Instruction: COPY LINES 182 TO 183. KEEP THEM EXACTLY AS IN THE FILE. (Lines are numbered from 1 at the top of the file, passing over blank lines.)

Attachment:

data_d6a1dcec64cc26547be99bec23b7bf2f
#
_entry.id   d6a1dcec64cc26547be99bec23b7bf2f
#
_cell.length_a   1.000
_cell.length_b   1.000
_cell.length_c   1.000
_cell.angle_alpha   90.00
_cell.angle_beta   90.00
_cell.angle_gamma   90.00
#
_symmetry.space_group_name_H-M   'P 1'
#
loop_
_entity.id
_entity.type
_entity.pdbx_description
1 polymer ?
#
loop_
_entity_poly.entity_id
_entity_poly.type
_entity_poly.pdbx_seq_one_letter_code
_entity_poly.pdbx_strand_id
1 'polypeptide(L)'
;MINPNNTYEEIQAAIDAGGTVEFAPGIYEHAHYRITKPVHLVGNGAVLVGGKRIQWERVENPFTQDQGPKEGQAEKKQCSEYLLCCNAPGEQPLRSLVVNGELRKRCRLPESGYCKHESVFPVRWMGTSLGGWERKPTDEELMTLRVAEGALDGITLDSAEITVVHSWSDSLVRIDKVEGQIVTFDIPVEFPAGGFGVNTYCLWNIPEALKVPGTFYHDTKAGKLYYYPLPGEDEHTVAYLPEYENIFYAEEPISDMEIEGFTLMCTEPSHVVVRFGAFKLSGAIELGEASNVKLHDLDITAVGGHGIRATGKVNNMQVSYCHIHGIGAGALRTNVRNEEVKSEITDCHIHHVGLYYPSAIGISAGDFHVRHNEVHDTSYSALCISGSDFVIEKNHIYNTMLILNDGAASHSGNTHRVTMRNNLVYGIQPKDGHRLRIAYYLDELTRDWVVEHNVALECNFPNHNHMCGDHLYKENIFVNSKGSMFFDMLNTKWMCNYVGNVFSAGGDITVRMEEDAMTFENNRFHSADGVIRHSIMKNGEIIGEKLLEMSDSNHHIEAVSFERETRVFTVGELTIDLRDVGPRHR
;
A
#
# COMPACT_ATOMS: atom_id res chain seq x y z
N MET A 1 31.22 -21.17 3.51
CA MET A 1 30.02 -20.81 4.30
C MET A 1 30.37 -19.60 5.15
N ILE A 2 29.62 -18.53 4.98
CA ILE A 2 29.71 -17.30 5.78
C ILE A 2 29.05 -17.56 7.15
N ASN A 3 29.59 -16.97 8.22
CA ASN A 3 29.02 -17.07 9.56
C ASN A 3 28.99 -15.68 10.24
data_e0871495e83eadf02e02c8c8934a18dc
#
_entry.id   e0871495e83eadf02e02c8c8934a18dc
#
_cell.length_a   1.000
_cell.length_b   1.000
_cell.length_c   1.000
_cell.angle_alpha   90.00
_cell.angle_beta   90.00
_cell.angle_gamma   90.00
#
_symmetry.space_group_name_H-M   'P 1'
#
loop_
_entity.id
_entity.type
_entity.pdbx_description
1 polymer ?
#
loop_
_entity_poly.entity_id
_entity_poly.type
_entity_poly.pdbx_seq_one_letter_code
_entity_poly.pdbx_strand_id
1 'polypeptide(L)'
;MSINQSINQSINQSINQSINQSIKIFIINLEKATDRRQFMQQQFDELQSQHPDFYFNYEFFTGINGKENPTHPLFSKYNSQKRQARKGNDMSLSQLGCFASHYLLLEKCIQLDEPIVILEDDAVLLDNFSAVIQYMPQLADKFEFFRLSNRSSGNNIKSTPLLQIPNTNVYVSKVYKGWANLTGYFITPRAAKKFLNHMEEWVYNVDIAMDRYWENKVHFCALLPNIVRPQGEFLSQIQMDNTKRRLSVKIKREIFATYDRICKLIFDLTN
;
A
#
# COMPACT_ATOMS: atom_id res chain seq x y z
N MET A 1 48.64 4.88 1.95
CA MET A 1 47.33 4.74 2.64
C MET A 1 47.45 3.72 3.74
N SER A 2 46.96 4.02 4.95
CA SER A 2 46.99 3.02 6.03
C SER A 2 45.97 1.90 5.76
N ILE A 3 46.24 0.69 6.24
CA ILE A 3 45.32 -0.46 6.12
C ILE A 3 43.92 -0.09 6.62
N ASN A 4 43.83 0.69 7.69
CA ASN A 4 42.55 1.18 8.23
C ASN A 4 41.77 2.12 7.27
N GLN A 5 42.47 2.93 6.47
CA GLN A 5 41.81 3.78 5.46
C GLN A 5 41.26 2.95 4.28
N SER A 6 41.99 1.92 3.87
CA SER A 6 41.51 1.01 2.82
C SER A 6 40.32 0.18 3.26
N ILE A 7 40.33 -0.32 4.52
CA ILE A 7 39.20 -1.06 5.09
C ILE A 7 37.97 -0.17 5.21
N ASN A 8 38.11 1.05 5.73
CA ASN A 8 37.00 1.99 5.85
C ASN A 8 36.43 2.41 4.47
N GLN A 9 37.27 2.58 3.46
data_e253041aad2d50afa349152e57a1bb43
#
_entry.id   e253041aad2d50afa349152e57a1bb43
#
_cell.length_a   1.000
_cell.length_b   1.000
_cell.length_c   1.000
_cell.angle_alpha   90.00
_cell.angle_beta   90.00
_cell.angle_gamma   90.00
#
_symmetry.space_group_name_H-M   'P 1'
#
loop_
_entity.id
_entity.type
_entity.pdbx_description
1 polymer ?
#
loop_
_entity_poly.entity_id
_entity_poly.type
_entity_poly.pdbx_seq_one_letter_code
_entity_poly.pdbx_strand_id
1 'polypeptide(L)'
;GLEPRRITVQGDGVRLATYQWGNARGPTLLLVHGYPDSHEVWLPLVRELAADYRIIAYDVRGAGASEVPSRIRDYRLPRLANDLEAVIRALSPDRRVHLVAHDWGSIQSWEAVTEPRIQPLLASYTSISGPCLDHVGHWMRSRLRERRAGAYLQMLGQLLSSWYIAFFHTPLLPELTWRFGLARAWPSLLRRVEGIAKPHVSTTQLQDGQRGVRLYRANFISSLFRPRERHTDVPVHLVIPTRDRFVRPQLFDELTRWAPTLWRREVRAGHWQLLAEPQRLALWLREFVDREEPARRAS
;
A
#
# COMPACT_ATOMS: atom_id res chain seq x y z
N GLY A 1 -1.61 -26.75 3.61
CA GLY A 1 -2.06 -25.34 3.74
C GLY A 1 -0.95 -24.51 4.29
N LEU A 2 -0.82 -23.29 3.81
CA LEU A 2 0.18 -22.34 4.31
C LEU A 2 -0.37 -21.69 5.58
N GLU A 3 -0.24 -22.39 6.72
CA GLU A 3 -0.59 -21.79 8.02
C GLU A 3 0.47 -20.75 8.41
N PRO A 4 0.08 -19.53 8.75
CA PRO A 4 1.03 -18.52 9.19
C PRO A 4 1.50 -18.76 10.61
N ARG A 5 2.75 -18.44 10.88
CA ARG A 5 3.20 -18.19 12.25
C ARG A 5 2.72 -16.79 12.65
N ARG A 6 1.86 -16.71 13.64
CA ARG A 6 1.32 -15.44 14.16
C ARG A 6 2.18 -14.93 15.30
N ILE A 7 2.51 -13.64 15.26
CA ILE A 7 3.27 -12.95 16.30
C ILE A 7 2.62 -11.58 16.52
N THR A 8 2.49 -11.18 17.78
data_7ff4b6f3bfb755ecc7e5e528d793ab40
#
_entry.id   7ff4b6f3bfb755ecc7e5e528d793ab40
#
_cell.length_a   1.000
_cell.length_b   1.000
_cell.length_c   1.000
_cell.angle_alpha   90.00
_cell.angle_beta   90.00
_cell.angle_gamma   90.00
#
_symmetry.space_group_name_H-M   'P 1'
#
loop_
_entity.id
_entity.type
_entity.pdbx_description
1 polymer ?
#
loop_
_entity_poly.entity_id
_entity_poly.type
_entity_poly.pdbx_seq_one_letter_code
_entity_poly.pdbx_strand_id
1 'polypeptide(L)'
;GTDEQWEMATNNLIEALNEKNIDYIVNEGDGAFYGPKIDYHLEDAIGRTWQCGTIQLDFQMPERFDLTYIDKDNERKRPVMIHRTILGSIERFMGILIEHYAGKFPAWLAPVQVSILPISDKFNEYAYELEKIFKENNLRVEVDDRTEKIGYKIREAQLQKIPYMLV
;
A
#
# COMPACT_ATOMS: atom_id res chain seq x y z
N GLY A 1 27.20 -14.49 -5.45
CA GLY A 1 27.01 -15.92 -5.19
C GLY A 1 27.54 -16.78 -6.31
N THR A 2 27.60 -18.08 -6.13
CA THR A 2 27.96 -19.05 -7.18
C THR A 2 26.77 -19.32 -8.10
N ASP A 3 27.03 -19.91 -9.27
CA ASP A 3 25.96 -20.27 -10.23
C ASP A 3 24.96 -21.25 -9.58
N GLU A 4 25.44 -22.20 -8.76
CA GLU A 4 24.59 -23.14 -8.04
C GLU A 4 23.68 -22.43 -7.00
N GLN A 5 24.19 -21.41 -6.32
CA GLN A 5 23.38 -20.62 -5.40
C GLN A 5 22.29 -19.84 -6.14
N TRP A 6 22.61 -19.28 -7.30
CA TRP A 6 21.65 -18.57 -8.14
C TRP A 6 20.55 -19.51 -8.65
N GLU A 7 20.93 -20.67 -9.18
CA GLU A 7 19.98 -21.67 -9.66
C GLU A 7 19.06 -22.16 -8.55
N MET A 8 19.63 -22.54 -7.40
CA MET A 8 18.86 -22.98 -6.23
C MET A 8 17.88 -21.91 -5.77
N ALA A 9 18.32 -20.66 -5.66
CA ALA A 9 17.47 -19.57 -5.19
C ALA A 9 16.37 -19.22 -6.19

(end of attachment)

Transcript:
C THR A 2 26.77 -19.32 -8.10
N ASP A 3 27.03 -19.91 -9.27